Compare that to the standard Test::Unit approach. The test that I wrote above does the same thing as the rspec code, but it doesn’t reinforce the fact that I’m testing a specific class and expecting specific behaviors. It may validate those behaviors, but I still have to go through a layer of translation, figuring out what each assertion really means, in order to understand the test.

That extra layer of translation makes Test::Unit start to feel heavier and slower because I’m still translating what I want to test into a test method, instead of having a method help me outline desired behavior and expectations. The extra layer is more energy I have to expend to use and maintain the test — energy that I could be using to write code, energy that I will not want to expend when I’m under deadline pressure.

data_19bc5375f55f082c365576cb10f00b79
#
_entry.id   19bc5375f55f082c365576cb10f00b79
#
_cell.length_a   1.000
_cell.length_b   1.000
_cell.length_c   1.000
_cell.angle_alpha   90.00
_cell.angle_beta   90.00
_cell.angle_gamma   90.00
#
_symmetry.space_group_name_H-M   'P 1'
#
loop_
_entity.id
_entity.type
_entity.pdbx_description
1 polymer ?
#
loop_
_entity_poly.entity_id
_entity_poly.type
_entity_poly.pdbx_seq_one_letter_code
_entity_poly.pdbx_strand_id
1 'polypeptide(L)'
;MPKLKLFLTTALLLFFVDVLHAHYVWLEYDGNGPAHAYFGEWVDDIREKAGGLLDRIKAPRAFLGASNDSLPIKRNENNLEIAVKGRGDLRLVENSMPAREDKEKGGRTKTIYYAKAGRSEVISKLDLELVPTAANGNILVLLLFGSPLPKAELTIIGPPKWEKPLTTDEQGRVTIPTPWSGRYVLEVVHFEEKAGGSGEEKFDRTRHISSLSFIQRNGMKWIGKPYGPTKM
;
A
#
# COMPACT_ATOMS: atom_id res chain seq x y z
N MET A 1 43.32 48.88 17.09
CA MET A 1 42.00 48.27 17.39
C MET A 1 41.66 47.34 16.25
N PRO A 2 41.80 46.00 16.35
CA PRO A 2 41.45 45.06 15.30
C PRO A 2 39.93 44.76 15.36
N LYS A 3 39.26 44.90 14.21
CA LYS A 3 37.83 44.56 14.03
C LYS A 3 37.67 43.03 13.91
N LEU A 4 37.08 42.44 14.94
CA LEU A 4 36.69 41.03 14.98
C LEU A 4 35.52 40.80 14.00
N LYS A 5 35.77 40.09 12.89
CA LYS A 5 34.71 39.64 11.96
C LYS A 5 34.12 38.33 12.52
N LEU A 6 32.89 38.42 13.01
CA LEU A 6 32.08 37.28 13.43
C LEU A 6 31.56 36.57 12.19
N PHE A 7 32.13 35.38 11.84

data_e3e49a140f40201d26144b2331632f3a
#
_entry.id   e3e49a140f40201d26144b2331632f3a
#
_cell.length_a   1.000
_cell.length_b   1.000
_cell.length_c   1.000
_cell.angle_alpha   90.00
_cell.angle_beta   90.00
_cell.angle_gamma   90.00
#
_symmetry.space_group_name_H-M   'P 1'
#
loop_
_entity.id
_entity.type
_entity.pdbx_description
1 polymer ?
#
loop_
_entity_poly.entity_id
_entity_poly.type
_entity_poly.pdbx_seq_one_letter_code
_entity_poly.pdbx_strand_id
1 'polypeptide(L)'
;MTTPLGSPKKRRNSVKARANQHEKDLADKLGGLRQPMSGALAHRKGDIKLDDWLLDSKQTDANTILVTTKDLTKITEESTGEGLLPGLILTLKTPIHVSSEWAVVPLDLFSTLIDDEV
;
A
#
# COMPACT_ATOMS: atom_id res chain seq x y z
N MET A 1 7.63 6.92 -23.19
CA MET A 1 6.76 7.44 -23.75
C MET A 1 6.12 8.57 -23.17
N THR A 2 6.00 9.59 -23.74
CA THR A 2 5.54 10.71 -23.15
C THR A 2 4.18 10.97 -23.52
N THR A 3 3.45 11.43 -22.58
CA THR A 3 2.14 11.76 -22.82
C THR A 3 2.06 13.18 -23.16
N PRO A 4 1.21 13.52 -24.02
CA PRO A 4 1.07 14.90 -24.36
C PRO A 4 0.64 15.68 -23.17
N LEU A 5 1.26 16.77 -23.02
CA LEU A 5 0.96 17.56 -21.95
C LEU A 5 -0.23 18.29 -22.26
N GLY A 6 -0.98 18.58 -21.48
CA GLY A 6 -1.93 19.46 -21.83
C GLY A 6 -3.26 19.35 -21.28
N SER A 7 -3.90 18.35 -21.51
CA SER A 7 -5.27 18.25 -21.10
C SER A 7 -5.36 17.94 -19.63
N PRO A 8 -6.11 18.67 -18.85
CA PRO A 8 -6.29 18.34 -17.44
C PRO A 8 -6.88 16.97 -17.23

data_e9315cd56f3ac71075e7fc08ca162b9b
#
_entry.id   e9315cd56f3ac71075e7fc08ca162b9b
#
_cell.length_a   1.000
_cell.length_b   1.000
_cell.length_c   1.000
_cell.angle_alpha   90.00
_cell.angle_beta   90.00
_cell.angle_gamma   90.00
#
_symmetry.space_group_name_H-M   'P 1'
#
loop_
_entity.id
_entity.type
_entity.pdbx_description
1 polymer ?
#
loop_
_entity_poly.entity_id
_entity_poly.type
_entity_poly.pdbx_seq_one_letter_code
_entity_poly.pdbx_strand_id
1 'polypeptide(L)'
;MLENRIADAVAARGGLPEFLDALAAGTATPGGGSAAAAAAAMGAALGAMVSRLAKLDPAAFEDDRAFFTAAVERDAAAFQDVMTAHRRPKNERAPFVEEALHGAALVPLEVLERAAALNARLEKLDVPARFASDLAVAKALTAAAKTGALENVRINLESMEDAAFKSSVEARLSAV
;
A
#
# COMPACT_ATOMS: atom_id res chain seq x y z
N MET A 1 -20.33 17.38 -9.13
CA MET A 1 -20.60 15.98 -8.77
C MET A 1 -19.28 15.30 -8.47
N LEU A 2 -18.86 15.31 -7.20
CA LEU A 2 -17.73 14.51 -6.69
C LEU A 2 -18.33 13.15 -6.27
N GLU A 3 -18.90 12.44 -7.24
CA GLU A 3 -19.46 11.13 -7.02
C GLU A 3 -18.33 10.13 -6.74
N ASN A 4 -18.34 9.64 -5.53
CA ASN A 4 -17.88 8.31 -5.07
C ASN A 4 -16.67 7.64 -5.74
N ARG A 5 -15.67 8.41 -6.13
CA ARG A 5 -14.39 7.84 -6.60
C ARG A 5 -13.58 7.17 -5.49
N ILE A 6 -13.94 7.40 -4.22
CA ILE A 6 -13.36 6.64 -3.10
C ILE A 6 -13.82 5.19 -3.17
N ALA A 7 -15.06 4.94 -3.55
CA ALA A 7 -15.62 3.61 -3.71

I’m still playing around with rspec — I’m a newbie, and am still getting used to the way other users avoid fixtures, how and when to use mocks, stubs, and which is which, but so far I think it has gone a long ways toward keeping my coding restricted to fulfilling expectations and nothing more.

So life is easier with little effort — this is something that makes me extremely happy. Again, I don’t know whether to call it BDD, or TDD, or Fred, but this approach is working for me and I don’t care to debate the nuances. That said, I will continue to educate myself about the nuances and hope that some kind of enlightenment occurs 🙂

I will continue to explore rspec and other tools that make coding/maintenance easier. Specifically, I’m curious about:

  1. whether a story is an analog of a Test::Unit::TestSuite
  2. how matchers work — when I need them, etc.
  3. when to use a mock — when do I know that a real object is too painful/expensive? I’m not sure it makes sense to mock the model layer b/c I get implicit model layer testing when I use it, and if the model layer changes, my tests will (appropriately) break.